Phillips Are First Rate
Joey Votto plays first base, and Brandon Phillips second base for Cincinnati, and form one of the best right-side infield tandems in the majors.
The duo made their initial All-Star team this season, and are the heart-and-soul of a rising young squad that leads the National League Central by 3 1/2 games over St. Louis, after taking two of three from the Dodgers at the Ravine this past weekend.
It’s not hyperbole, but these two have restored and given hope to a once-proud franchise that boasts the “Big Red Machine,’’ – a legendary group that advanced to four World Series in seven years, winning in 1975 and 1976. Aside from a title in 1990, there hasn’t been much winning in the Queen City.
Votto bats left-handed and third in the lineup. On Sunday, he hit a homer and drove in three runs during the 5-2 win.
Votto can pull the ball to right, or hit with equal power the opposite way, which explains why he’s third in the NL in homers (29), and second in runs batted in (86).
Through Saturday, Votto was batting .321 (first), with 246 total bases (third), a .420 on-base percentage (first), and a .586 slugging percentage (second).
Votto advanced to the majors late in 2007, and has racked up no fewer than 24 homers, which he accomplished in 2008, his first full season, along with 84 RBIs, and a .297 batting average.
Votto will turn 27 next month, and was chosen in the second round by the Reds. It took a while to find his sea legs.
Votto’s breakout season was 2004 at Class A, where he batted .302 with 26 doubles and 14 home runs. He moved to Class A Advanced, and added five more homers.
This earned Votto, who has committed four errors, attention from Cincinnati’s front office, and eventually a trip to the big club where he hasn’t looked back after hitting four homers with 17 RBIs, and a .321 batting average in 24 games in 2007.
Phillips can be hot-tempered, saying what’s on his mind. It was his comment, “I hate the Cardinals,’” that set off a recent first-inning brawl between the two clubs.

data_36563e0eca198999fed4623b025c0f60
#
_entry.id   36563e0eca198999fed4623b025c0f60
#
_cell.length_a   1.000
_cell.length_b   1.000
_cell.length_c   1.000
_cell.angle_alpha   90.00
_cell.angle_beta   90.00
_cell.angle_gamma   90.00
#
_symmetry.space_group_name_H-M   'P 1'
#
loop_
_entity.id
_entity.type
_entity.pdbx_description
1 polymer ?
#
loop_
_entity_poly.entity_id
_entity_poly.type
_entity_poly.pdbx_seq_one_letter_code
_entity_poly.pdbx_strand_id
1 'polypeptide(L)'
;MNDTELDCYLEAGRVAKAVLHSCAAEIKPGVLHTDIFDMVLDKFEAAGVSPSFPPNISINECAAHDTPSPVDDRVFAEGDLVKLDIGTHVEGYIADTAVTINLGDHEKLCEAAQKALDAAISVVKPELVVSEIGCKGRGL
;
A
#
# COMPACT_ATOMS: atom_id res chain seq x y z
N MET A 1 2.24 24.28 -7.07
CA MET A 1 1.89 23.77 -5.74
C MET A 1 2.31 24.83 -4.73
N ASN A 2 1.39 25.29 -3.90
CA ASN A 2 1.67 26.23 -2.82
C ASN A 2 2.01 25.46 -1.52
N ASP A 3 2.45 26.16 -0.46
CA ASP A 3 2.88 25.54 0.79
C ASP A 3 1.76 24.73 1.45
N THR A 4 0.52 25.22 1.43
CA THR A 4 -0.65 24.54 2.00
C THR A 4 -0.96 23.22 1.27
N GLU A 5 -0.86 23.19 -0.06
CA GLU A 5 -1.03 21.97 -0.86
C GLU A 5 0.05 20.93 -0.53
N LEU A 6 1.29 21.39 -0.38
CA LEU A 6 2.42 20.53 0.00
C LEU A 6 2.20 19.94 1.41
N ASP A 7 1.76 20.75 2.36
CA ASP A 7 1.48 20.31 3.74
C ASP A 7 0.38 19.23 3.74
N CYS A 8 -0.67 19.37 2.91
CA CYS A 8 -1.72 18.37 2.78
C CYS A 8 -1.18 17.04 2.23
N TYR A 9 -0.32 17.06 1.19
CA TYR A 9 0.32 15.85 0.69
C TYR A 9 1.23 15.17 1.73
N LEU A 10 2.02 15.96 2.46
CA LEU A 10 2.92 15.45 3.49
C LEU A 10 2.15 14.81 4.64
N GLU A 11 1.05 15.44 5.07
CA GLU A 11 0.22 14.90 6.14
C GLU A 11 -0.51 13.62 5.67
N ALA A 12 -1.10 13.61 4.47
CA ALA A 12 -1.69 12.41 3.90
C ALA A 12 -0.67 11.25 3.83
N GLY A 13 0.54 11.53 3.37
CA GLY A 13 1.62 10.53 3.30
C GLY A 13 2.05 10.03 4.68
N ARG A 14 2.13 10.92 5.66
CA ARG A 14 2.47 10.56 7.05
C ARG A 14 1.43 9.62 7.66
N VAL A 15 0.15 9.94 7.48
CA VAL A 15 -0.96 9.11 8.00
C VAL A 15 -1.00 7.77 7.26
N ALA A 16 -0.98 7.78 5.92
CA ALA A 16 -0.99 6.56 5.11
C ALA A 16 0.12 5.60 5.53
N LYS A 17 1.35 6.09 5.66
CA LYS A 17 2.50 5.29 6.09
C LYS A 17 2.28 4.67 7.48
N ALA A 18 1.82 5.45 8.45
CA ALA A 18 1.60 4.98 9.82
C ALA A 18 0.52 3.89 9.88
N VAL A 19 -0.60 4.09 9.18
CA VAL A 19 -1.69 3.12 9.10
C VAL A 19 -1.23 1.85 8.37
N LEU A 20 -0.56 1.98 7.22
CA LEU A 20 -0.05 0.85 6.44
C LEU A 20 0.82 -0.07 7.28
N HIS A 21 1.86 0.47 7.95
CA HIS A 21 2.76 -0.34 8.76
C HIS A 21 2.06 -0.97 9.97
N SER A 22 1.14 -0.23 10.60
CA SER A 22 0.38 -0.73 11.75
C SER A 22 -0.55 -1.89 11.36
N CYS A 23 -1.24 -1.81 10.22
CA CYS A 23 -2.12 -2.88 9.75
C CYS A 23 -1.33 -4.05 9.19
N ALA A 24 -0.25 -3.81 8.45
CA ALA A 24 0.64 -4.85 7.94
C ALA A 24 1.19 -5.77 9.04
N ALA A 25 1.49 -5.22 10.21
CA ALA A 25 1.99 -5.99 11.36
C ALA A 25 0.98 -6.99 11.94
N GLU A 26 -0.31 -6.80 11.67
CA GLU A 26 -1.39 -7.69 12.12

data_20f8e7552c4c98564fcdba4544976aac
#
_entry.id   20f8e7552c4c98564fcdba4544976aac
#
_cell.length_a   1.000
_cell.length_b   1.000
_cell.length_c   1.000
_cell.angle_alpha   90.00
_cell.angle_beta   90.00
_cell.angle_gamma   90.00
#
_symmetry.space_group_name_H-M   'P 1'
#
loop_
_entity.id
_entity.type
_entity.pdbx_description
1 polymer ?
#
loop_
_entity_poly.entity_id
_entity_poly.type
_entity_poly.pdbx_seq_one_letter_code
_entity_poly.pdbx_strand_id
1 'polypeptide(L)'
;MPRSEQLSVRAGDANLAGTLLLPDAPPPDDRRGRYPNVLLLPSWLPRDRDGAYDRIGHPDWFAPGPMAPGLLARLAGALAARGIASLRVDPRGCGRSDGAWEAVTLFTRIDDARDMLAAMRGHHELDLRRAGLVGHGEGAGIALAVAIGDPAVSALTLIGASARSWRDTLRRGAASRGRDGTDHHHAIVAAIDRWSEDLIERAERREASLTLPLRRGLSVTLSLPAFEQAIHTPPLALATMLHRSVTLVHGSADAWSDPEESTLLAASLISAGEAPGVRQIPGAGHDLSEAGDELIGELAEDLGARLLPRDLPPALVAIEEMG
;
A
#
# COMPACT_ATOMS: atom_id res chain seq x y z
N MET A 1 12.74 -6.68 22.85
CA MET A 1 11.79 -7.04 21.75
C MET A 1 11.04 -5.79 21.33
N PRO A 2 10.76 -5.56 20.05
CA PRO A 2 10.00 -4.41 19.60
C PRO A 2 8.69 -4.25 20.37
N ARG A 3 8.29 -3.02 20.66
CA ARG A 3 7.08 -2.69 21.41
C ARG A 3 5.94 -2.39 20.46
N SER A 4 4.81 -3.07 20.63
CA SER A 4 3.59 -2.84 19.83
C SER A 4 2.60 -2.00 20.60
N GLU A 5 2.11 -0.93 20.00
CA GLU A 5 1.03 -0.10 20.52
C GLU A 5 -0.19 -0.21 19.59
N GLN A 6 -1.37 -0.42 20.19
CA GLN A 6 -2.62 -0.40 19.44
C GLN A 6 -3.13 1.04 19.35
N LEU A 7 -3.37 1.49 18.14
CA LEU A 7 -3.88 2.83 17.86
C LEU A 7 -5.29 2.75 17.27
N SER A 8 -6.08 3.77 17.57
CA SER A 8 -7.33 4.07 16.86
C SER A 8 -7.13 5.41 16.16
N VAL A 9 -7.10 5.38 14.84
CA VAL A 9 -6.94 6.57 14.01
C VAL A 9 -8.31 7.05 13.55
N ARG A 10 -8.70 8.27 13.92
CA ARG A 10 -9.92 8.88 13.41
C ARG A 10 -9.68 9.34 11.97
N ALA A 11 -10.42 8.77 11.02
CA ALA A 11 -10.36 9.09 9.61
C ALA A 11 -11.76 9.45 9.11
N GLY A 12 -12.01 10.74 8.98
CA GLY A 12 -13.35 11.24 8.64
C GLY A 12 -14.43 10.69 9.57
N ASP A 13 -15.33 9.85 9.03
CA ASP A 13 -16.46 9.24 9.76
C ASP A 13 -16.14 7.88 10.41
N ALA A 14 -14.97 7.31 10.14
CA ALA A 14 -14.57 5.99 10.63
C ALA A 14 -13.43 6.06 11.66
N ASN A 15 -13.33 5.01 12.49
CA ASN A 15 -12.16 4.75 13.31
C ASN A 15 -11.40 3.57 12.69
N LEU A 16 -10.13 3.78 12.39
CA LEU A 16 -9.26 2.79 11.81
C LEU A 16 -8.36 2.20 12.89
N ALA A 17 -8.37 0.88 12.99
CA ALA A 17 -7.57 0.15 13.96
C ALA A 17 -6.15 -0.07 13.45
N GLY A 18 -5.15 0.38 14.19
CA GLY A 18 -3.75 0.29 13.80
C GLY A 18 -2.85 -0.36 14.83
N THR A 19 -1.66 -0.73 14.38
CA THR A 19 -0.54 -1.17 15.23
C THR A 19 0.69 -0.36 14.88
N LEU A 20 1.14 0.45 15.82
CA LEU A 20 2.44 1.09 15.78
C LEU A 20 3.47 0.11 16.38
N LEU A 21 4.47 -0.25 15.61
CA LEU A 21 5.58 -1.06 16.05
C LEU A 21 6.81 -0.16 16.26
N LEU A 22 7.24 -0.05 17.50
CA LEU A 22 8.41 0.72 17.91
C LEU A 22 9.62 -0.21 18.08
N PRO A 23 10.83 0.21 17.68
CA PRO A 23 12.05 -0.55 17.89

The Reds have had problems with the Red Birds, losing 10 of 15 games, but have three left.
Phillips is Cincinnati’s leadoff hitter, despite having topped 20 homers three times, with a high of 30 in 2007.
In the three games with the Dodgers, Phillips had eight hits, and the 29-year-old is hitting .284 with 14 homers, 48 RBIs, 86 runs (first), and 143 hits (second) through Saturday.
Phillips was tabbed by the one-time Montreal Expos in the second round of the 1999 draft, arriving in the majors at the tail end of 2002, and after being traded to Cleveland, played in only 11 games.
Phillips saw action in 112 games for the Tribe in 2003, but played in 12 games over the next two seasons before being shipped to Cincinnati in April 2006.
Phillips made a name for himself that year, registering 587 plate appearances, batting .276, with 17 homers, 75 RBIs, 28 doubles, and 25 stolen bases.
Grinding forward the next season, Phillips, who has made two errors, scored 107 runs, stole 32 bases, drove in 94 runs, and batted .288.
Votto and Phillips are primed for a wild ride to the finish line.
Rick Assad has been a sportswriter for more than two decades. He has a political science degree from UCLA, a journalism degree from CSUN, and is a staff writer for diamondboxing.com, and is a columnist for socalboxing.wordpress.com. You may e-mail him at firstname.lastname@example.org.